Speaking of the Pro Display XDR, I get that there is apparently a universe where a $6000 monitor isn’t seen as expensive compared to competing products. But in the real world that the rest of us—there’s that phrase again—live in, it would be insane to spend two to three times as much on a monitor as on a computer.
I own the last display Apple produced before the Pro Display XDR—the 27-inch Thunderbolt Display. It wasn’t cheap at $999, but at least it was in the same ballpark as competing screens. After Apple came out with the 27-inch iMac with 5K Retina display in 2014, many of us assumed that the company would release a standalone 5K display as well. That never happened, and to this day, my 27-inch Thunderbolt Display sits propped up on a book next to my iMac—it too lacks height adjustments and accessible ports. Apple discontinued the 27-inch Thunderbolt Display several years later (see “Apple Discontinues Thunderbolt Display with No Replacement in Sight,” 27 June 2016), and the only third-party 5K display still available is the LG UltraFine 5K Display (see “What Happened to 5K Displays?,” 16 November 2018).
So Apple, if you want to support Mac professionals who need perfectly crisp text but can’t even consider spending $6000 on a display, how about releasing a large Retina display that would integrate well with Macs both functionally and aesthetically? It should match the professional-level iMac in size and adjustability so it can serve as a second screen. And it should be designed to fit perfectly on top of a Mac mini as long as that industrial design lasts.
While we’re on the topic of displays, I’d like to see Apple—or someone—figure out how to repurpose older iMacs with Retina displays as monitors for another Mac. They remain some of the best screens out there, and it’s a crying shame that they can’t work as standalone displays. (I am aware of Luna Display from Astropad, and testing its recent addition of 5K support is on my list of things to do. But again, such a feature should just be built in.)
Better FaceTime Cameras with Face ID
I remain flabbergasted that the FaceTime cameras in even Apple’s latest Macs are so pathetic. Even the cheapest iPad and iPhone put the newest Mac cameras to shame, and quite a few iPad and iPhone models have Face ID support for authentication. We’re talking about technology that Apple has used numerous times.
So why isn’t it in Macs? Today’s professionals spend significant amounts of time in video calls using their Macs, not their iPhones or iPads. While PC users don’t have better cameras either, there’s no reason Apple couldn’t up the table stakes. Wouldn’t it be a selling point if the Mac users on every video call were crystal clear and all the PC users were fuzzy? Maybe it would require slightly thicker screens but that’s a trade-off I think most people would be willing to make.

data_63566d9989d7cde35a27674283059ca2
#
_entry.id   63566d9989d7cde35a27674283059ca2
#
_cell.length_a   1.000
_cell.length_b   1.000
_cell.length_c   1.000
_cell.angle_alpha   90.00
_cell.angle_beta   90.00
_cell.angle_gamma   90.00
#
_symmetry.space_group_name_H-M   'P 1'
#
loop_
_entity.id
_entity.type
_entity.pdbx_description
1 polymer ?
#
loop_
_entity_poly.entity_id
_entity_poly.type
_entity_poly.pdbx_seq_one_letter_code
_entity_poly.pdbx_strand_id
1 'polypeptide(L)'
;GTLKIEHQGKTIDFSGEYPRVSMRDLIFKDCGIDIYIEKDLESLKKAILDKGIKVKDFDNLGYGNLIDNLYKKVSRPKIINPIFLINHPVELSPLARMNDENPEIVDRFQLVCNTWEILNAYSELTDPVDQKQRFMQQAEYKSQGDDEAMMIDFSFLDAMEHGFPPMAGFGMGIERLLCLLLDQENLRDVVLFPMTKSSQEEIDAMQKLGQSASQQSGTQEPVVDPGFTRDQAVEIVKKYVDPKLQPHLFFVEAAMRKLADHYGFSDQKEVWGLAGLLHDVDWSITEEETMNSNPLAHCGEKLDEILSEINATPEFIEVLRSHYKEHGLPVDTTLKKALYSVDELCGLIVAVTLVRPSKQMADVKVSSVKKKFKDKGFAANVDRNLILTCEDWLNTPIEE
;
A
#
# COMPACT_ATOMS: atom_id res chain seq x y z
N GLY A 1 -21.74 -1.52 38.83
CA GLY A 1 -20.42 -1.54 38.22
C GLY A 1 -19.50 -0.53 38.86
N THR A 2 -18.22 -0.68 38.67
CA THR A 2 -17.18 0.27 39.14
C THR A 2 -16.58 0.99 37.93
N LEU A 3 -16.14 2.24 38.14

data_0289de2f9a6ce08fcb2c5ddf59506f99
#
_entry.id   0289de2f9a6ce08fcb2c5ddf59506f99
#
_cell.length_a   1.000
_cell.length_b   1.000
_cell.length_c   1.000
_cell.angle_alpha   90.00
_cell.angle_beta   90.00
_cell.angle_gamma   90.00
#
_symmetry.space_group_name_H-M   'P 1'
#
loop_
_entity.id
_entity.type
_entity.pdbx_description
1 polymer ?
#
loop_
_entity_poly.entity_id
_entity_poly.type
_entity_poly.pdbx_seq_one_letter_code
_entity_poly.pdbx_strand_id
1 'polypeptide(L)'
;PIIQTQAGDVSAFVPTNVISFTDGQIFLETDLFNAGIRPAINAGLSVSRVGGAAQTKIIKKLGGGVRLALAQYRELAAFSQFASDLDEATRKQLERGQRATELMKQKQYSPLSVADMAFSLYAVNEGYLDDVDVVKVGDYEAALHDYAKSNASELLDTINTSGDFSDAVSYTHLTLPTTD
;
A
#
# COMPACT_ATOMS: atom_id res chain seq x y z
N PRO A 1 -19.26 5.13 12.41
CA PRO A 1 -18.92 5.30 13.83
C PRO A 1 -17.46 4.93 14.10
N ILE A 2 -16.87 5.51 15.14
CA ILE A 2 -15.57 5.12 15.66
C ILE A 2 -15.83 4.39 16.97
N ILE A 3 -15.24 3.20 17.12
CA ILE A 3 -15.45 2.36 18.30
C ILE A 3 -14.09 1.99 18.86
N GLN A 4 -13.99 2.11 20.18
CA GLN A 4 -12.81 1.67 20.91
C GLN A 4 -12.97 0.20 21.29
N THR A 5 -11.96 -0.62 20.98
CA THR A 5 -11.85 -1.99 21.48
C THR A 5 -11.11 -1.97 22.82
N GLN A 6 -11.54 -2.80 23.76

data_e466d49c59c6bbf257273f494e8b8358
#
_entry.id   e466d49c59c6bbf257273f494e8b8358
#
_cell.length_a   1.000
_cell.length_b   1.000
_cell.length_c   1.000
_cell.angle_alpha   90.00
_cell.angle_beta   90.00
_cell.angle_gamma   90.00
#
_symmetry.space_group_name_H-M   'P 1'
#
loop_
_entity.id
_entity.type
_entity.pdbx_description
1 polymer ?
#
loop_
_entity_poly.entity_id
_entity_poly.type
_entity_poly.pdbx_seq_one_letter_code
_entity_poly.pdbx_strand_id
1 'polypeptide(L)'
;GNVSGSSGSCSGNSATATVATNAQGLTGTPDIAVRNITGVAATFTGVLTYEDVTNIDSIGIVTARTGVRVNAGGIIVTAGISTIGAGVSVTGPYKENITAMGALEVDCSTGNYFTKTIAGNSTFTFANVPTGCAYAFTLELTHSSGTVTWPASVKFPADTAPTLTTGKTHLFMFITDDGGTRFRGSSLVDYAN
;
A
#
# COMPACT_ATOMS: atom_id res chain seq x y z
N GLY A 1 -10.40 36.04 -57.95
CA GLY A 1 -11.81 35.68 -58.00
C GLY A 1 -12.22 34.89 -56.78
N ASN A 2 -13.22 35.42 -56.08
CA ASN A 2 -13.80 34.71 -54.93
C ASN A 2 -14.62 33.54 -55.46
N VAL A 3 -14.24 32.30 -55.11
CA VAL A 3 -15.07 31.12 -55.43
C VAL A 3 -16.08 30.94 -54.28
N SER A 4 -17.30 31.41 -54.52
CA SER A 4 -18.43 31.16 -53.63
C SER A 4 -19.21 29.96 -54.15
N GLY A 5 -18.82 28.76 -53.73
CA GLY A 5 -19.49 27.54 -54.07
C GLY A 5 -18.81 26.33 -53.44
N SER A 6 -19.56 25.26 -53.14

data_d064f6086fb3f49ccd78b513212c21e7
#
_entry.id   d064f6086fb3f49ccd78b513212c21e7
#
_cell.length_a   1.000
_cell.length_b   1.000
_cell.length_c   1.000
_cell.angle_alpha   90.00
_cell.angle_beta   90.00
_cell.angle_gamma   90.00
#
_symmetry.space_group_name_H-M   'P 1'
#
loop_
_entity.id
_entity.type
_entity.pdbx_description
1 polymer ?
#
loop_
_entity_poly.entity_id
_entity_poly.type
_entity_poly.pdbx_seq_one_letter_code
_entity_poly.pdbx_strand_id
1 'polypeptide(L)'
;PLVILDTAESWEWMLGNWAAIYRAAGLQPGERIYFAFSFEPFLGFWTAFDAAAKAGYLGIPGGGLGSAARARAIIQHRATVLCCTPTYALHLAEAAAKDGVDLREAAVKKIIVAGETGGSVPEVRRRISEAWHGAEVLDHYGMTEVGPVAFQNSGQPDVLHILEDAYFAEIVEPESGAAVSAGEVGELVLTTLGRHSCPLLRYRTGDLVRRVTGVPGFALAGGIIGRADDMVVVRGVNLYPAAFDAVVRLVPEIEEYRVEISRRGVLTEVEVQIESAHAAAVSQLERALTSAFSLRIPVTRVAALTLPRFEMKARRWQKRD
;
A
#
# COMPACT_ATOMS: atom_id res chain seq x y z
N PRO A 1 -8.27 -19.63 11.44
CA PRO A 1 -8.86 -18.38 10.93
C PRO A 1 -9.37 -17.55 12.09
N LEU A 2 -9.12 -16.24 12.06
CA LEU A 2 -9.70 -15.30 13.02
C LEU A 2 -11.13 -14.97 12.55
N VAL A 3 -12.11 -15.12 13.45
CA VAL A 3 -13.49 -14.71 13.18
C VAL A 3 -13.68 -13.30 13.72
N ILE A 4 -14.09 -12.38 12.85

A wide-angle FaceTime camera, such as is in the iPad Pro line, would also enable Center Stage, Apple’s auto-framing technology that enables the camera to track you as you move around during a video call (see “Center Stage Keeps You in the Video Chat Frame,” 23 September 2021). As with picture quality, it would seem to be a significant win for Apple if Mac users had significantly better freedom of movement on calls where it’s easy to compare against PC users.
Also, what’s stopping Apple from adding Face ID to Macs? All the reasons why Face ID is a win for iPhone and iPad users apply to Mac users as well, perhaps even more so, since most Mac passwords are harder to type than six-digit passcodes. Why make working professionals constantly authenticate when waking their Macs or coming out of the screen saver? Touch ID and Apple Watch integration are nice, but they’re more of an interruption than Face ID, and I still type my Mac login password multiple times per day. Microsoft has Windows Hello for facial authentication—I’d like to see macOS catch up with Windows in this regard.
Face ID, coupled with more sites supporting the WebAuthn specification for passwordless authentication, would also save many professionals even more time. Even beyond the additional dance necessary for two-factor authentication, logging into websites is a constant administrative interruption. If our Macs could use Face ID to authenticate those logins without additional interaction, we could spend more time working and less time playing “Mother, May I?” And that easier login process would come with better security, a flip from the usual scenario where better security requires more work.
Cellular Connectivity Option for MacBooks